Alcohol and Alcoholism Advance Access published November 21, 2012 – Alcohol and Alcoholism Vol. 0, No. 0, pp. 1–6, 2012 – doi: 10.1093/alcalc/ags123
Per-capita Alcohol Consumption and All-cause Male Mortality in Australia, 1911–2006 Michael Livingston1,2,* and Claire Wilkinson1,2
Alcohol is ranked in the top four risk factors in the global burden of disease (Rehm et al., 2006), and is estimated to be responsible for 3.3% of the total burden of disease in Australia (Begg et al., 2007). In spite of these considerable harms, the relationship between population-level alcohol consumption and health is a contentious one (Britton et al., 2003). Individual-level studies generally find a J-shaped rela- tionship between levels of alcohol consumption and overall mortality (Holman et al., 1996; Klatsky and Udaltsova, 2007), with moderate drinkers living longer than abstainers and heavy drinkers.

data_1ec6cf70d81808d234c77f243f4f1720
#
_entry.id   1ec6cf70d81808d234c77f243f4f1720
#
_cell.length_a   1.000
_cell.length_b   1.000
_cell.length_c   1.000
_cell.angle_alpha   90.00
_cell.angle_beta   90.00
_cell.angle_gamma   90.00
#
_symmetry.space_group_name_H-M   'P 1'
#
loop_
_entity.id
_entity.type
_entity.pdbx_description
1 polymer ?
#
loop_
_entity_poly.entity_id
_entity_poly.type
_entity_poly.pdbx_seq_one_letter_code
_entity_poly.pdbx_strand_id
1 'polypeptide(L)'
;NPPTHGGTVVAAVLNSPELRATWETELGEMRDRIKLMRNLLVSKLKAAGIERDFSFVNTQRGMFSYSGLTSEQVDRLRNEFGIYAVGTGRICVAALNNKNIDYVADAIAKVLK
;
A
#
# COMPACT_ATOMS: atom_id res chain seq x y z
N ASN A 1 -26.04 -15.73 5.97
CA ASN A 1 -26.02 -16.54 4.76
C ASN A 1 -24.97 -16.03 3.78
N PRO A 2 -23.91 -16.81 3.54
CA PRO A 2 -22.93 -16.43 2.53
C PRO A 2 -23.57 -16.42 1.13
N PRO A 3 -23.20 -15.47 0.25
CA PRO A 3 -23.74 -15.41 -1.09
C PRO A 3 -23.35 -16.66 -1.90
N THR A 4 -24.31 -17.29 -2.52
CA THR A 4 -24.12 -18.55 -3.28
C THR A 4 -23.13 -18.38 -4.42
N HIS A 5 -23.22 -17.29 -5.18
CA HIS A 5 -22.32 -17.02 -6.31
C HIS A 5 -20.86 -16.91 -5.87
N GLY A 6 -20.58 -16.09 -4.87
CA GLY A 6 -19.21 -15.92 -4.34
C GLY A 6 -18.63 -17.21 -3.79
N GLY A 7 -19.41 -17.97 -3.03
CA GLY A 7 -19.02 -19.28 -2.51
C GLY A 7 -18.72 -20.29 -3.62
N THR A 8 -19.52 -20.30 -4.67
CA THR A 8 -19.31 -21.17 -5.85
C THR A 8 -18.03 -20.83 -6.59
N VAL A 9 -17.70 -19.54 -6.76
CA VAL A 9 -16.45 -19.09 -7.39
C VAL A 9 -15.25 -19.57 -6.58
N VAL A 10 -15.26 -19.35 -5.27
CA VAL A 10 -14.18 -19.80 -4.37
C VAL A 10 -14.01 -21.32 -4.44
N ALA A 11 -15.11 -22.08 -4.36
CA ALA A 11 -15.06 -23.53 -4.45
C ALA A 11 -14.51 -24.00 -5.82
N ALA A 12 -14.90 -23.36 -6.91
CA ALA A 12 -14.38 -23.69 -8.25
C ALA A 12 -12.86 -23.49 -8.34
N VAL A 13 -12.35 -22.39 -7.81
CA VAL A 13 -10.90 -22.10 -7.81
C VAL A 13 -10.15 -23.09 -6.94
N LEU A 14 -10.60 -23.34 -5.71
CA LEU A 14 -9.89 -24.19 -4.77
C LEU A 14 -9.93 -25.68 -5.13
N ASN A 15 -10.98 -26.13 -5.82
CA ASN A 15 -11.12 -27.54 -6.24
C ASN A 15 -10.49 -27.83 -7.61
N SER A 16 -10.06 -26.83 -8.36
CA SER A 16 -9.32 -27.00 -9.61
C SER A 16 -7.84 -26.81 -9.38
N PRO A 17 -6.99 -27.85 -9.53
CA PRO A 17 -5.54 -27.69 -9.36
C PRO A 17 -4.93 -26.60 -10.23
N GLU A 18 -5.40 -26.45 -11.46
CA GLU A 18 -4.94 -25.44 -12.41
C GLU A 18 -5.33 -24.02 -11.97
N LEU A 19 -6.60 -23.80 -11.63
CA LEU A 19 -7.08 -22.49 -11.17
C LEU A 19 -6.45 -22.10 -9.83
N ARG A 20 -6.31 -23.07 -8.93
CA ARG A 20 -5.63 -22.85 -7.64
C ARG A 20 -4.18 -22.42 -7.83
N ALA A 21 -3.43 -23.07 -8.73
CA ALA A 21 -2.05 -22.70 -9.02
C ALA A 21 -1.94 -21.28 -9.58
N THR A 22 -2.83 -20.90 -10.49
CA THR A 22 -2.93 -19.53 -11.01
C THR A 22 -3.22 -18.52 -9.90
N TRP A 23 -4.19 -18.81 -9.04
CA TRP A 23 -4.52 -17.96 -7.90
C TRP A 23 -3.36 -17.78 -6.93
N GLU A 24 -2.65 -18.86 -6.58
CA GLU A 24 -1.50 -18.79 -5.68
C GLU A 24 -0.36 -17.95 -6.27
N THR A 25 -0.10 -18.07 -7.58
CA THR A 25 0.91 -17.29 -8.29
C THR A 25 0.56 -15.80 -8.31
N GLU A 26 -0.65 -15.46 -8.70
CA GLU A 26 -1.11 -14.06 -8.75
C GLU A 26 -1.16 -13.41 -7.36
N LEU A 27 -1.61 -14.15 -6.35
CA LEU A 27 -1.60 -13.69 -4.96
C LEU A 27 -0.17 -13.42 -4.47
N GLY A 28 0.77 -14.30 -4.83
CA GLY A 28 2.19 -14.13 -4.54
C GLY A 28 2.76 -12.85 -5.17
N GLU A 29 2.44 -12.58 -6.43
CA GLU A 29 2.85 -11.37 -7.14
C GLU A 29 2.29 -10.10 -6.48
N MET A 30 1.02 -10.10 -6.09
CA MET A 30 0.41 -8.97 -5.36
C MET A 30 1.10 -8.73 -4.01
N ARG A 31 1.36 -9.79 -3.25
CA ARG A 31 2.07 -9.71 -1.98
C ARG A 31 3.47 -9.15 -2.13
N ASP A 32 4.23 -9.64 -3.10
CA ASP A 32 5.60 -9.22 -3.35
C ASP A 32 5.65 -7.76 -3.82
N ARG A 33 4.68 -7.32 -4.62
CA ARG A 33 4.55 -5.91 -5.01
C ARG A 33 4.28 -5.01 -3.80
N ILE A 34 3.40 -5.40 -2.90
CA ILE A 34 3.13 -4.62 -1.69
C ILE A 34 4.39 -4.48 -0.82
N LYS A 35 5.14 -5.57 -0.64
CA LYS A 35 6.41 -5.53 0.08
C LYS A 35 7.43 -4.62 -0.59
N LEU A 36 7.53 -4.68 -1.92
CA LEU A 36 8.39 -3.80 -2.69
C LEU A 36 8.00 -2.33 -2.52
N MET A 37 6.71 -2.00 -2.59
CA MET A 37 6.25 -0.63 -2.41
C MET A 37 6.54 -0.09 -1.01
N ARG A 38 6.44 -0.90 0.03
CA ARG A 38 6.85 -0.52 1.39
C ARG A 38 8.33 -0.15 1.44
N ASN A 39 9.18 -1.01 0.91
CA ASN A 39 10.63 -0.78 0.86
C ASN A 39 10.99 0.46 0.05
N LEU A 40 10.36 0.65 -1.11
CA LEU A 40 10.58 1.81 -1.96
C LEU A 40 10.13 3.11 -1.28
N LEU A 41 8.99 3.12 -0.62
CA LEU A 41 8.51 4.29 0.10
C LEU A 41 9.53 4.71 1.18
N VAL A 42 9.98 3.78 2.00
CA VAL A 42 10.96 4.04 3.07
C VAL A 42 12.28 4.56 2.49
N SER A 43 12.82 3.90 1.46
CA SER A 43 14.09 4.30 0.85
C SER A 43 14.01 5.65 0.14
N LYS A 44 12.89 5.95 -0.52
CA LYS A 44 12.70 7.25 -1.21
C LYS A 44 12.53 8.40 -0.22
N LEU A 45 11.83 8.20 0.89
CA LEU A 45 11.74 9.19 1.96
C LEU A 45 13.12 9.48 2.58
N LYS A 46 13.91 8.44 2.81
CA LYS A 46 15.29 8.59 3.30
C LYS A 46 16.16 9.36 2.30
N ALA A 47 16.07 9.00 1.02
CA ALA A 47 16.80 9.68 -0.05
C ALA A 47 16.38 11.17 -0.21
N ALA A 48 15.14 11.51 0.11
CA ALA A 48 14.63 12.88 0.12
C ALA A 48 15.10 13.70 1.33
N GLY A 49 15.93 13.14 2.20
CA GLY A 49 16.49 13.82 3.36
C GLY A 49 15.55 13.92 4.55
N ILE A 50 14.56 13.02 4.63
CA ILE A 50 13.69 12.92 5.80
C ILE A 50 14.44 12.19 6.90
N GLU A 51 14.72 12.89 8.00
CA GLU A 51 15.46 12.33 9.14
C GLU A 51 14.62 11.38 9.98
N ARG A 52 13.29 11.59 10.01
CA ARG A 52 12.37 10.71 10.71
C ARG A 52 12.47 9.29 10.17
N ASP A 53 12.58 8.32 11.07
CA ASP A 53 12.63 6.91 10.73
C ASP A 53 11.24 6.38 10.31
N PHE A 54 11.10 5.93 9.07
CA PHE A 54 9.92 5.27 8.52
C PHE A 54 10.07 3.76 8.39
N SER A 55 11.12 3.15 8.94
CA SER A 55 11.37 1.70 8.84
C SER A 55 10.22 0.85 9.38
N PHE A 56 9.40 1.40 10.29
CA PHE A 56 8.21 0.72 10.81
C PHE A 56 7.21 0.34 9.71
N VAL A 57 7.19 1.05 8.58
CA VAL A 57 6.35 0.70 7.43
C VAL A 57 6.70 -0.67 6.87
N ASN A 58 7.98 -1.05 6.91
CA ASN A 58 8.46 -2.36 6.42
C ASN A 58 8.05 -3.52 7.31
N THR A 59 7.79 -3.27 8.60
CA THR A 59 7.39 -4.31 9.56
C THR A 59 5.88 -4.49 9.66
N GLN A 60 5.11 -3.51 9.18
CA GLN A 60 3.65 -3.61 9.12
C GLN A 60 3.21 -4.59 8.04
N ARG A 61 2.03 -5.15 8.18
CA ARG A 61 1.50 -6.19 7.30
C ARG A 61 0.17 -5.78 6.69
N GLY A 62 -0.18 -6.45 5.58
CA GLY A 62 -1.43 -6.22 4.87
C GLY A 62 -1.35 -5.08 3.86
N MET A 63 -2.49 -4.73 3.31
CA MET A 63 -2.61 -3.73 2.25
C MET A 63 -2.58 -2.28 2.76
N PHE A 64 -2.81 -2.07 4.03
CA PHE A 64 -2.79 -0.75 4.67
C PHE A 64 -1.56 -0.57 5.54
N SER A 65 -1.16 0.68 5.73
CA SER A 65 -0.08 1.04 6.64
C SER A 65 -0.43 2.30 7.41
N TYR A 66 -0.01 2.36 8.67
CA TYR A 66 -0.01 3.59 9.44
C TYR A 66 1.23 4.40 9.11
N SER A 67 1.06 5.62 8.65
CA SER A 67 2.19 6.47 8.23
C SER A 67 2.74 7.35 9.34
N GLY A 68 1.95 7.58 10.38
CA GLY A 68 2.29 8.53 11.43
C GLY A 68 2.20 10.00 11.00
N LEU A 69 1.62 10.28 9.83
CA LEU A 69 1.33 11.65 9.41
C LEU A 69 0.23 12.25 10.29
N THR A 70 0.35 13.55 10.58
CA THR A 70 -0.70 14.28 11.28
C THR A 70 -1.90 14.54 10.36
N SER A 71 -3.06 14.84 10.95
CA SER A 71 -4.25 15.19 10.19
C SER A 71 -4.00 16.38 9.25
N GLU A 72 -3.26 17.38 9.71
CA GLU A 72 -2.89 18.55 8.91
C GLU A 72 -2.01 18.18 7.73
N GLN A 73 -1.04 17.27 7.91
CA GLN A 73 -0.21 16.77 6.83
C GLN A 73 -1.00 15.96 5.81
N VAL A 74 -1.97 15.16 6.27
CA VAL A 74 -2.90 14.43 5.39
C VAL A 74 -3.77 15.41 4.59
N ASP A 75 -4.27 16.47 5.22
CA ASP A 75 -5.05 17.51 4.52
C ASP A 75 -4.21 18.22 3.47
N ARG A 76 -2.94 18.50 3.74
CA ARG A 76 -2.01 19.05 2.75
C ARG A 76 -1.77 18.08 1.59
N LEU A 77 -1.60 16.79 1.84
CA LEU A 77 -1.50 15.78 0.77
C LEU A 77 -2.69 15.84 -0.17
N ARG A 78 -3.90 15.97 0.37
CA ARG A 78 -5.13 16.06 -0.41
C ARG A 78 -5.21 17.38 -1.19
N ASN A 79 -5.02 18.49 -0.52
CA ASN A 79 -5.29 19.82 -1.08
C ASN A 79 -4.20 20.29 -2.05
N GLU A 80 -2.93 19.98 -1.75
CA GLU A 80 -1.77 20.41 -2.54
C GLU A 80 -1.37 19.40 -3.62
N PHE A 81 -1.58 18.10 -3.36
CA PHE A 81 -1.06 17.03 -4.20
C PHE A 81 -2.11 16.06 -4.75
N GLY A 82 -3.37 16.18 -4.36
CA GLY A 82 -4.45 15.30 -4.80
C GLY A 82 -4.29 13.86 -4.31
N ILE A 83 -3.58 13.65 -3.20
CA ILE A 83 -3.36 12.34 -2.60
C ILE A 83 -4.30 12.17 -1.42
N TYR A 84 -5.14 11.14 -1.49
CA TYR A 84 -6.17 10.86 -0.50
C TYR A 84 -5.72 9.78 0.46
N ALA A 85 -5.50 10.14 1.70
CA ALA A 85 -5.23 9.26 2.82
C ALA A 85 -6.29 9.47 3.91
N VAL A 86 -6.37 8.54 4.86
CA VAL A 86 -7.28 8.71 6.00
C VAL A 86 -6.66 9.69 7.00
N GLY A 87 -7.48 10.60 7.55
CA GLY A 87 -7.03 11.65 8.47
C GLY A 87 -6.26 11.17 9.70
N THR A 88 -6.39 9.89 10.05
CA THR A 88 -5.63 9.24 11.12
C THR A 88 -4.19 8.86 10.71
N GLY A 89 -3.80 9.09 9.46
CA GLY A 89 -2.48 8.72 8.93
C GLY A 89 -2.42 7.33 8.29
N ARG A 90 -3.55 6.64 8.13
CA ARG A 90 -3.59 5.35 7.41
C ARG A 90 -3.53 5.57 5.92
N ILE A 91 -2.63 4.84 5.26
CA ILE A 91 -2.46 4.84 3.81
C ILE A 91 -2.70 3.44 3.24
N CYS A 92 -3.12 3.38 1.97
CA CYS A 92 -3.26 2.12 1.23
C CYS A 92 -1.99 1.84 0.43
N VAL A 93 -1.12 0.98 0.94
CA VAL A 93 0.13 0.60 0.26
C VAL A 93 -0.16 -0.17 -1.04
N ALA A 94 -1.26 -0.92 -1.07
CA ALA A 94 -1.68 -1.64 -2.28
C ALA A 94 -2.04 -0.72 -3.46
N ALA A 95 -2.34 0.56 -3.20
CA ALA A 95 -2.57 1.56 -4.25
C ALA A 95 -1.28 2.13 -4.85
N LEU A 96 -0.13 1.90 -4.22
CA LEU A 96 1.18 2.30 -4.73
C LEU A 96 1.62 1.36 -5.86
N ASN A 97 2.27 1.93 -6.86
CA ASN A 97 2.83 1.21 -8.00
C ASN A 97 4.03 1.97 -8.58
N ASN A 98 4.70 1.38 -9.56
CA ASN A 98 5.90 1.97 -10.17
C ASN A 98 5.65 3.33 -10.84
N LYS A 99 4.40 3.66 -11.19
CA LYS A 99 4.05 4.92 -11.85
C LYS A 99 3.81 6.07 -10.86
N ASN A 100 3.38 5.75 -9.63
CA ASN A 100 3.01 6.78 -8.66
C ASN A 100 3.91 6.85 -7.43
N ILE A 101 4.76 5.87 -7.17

The lower mortality rates of moderate drinkers are largely driven by the reductions in heart-disease associated with moderate drinking (Ronksley et al., 2011), although the magnitude of these effects remain somewhat contested (Fillmore et al., 2006).